Infant characteristics included age, gender, birth order (first born, older siblings) and birth weight. Measured infant weight and length were obtained from the WIC nutritionist or the child’s medical record. Weight for length percentiles were determined by using year 2000 Centers for Disease Control and Prevention growth data (Epi Info software version 3.4.1) and were classified as underweight (≤5%), normal weight (5%–94.9%), or overweight (≥95%).36
Maternal characteristics assessed were maternal age, ethnicity (Hispanic, non-Hispanic), country of birth (US born, non–US born), educational level (no school, 1–8 years, 9–11 years, graduated high school, some college, graduated college, professional degree), marital status (married, nonmarried), and employment (working, nonworking). Maternal BMI was calculated by using self-reported weight and height and was categorized on the basis of Centers for Disease Control and Prevention classifications of adult BMI: underweight (<18.5), normal weight (18.5–24.9), overweight (25–29.9), and obese (≥30).37 Maternal depression was assessed by using the Patient Health Questionnaire–2,38 with a cutoff point of 2, which has been demonstrated to perform better in low-income mothers.39
The data were analyzed by using SPSS version 17.0 (SPSS Inc, Chicago, IL). We first examined bivariate relationships between household food insecurity and maternal controlling feeding styles, infant feeding practices, and maternal perceptions and attitudes about infant weight. These analyses were performed by using independent samples t tests, 1-way analysis of variance, and χ2 analyses. Linear regression models were used to assess the relationship between food insecurity and both controlling feeding styles. Logistic regression models were used to assess the relationship between food insecurity and infant feeding practices, and perceptions and attitudes about infant weight. All models were adjusted for infant age and gender and maternal ethnicity, country of birth, and educational level; models also adjusted for depression to determine whether associations between food insecurity and infant feeding were independent of other common sources of toxic stress.40 We added an interaction term, which multiplies together the dichotomous variables for depression and food insecurity to determine if depression moderated the relationships between food insecurity and controlling feeding styles. Although maternal BMI was related to food insecurity, BMI was excluded in the reported models because 31% of the mothers did not know their own height. Therefore, BMI could not be calculated for those mothers. However, models that included maternal BMI had similar results. Path analysis was used to determine whether maternal perceptions and attitudes about infant weight mediated the relationship between food insecurity and controlling feeding styles. In our analysis, we followed Baron and Kenny’s 4-step process for testing mediation hypotheses.41 Significance values for the standardized indirect effects were calculated with Amos 20 (Amos Development Corporation, Meadville, PA) by using bootstrapping techniques.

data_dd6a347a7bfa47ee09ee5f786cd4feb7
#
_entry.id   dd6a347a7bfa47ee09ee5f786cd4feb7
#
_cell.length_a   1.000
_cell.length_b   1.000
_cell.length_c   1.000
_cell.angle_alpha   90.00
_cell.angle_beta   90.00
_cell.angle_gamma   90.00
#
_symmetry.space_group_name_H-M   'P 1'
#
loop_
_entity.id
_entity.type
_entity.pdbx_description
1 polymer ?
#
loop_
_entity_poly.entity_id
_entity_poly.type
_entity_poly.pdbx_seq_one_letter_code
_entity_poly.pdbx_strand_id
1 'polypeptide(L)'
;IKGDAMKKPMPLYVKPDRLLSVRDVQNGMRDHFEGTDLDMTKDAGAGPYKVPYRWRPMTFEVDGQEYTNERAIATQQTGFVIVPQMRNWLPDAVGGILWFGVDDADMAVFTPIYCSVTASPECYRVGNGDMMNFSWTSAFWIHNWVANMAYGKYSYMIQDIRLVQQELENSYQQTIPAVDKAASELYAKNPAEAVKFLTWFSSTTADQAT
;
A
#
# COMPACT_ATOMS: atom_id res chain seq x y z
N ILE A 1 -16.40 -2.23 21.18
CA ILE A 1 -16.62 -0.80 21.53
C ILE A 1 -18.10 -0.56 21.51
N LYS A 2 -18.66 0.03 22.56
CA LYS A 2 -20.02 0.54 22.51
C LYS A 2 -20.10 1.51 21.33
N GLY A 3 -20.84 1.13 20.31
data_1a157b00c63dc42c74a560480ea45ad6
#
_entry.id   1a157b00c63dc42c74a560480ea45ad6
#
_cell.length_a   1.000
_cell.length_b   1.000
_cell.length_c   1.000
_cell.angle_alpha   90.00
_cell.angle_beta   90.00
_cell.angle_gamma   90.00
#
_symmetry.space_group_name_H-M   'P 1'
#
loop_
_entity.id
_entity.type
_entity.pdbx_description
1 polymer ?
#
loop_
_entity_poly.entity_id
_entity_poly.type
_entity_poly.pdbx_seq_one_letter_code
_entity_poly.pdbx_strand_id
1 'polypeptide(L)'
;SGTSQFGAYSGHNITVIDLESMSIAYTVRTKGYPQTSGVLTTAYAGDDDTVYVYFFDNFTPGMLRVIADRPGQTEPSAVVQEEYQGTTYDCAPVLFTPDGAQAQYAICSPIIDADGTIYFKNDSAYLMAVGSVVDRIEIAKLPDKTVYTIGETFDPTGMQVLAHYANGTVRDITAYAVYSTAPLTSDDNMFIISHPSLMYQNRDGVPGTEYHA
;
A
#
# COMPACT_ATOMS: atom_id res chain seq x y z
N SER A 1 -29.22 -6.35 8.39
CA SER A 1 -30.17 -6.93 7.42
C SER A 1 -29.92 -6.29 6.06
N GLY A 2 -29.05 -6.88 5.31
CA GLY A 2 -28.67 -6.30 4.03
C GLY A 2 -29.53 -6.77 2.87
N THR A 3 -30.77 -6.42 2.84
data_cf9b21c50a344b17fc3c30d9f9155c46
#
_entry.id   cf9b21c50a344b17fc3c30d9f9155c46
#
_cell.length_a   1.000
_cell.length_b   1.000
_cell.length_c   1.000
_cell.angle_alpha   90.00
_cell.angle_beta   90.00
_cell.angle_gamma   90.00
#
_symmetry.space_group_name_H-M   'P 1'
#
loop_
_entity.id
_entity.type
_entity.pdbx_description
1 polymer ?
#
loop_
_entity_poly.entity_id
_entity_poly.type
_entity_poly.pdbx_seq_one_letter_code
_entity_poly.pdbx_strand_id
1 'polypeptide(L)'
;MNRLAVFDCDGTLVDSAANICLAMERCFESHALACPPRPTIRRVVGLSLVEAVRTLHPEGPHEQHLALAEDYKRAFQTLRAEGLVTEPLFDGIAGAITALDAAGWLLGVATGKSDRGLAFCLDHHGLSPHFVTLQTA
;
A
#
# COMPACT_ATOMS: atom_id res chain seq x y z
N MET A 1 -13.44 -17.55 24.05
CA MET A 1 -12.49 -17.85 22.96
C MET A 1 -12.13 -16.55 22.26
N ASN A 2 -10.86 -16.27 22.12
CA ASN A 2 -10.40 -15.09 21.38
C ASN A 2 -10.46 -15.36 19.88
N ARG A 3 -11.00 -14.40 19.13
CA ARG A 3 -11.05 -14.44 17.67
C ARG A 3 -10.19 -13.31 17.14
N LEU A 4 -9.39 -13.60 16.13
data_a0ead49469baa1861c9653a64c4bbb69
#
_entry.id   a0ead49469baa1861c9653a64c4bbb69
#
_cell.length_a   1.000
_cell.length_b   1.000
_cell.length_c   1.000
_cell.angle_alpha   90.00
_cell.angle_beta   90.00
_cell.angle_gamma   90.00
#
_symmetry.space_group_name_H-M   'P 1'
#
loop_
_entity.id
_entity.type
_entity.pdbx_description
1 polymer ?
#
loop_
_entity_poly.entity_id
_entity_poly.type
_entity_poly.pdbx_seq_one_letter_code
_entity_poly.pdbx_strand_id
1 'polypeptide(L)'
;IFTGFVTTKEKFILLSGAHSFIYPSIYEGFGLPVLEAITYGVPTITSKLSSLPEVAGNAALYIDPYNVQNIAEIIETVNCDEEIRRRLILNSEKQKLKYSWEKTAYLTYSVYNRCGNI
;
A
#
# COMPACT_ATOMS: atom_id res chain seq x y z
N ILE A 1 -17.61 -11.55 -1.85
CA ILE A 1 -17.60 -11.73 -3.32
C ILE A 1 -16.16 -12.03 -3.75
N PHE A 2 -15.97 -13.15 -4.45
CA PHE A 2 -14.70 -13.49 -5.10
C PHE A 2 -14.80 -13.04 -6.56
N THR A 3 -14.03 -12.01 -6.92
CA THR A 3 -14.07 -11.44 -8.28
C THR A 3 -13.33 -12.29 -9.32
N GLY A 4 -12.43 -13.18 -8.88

Food Security Status
Our sample included 201 mother–infant dyads. Most mothers (83%) were non–US born, with the majority from Mexico (43%), Ecuador (18%), and the Dominican Republic (4%). A description of the sample characteristics according to food security status is provided in Table 1. Seventy-one (35%) mothers reported household food insecurity. Food-insecure mothers were more likely to be non–US born, have less than a high school education, be depressed, and be overweight or obese than food-secure mothers.